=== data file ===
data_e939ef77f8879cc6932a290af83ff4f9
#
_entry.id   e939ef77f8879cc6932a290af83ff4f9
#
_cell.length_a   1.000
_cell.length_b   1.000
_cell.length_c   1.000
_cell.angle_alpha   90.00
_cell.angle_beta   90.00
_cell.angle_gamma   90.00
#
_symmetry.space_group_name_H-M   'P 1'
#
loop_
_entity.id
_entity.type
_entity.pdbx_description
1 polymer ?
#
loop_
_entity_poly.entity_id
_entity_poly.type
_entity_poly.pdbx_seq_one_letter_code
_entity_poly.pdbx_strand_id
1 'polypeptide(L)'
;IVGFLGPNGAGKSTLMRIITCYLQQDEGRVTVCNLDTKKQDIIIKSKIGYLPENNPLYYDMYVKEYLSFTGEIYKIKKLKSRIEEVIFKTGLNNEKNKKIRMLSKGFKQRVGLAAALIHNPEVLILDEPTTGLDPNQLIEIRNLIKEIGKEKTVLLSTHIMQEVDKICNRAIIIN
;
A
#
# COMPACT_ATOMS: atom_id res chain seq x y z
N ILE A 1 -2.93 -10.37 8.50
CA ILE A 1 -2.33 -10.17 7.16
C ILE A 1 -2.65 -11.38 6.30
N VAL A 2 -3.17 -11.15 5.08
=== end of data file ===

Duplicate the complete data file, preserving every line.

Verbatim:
data_e939ef77f8879cc6932a290af83ff4f9
#
_entry.id   e939ef77f8879cc6932a290af83ff4f9
#
_cell.length_a   1.000
_cell.length_b   1.000
_cell.length_c   1.000
_cell.angle_alpha   90.00
_cell.angle_beta   90.00
_cell.angle_gamma   90.00
#
_symmetry.space_group_name_H-M   'P 1'
#
loop_
_entity.id
_entity.type
_entity.pdbx_description
1 polymer ?
#
loop_
_entity_poly.entity_id
_entity_poly.type
_entity_poly.pdbx_seq_one_letter_code
_entity_poly.pdbx_strand_id
1 'polypeptide(L)'
;IVGFLGPNGAGKSTLMRIITCYLQQDEGRVTVCNLDTKKQDIIIKSKIGYLPENNPLYYDMYVKEYLSFTGEIYKIKKLKSRIEEVIFKTGLNNEKNKKIRMLSKGFKQRVGLAAALIHNPEVLILDEPTTGLDPNQLIEIRNLIKEIGKEKTVLLSTHIMQEVDKICNRAIIIN
;
A
#
# COMPACT_ATOMS: atom_id res chain seq x y z
N ILE A 1 -2.93 -10.37 8.50
CA ILE A 1 -2.33 -10.17 7.16
C ILE A 1 -2.65 -11.38 6.30
N VAL A 2 -3.17 -11.15 5.08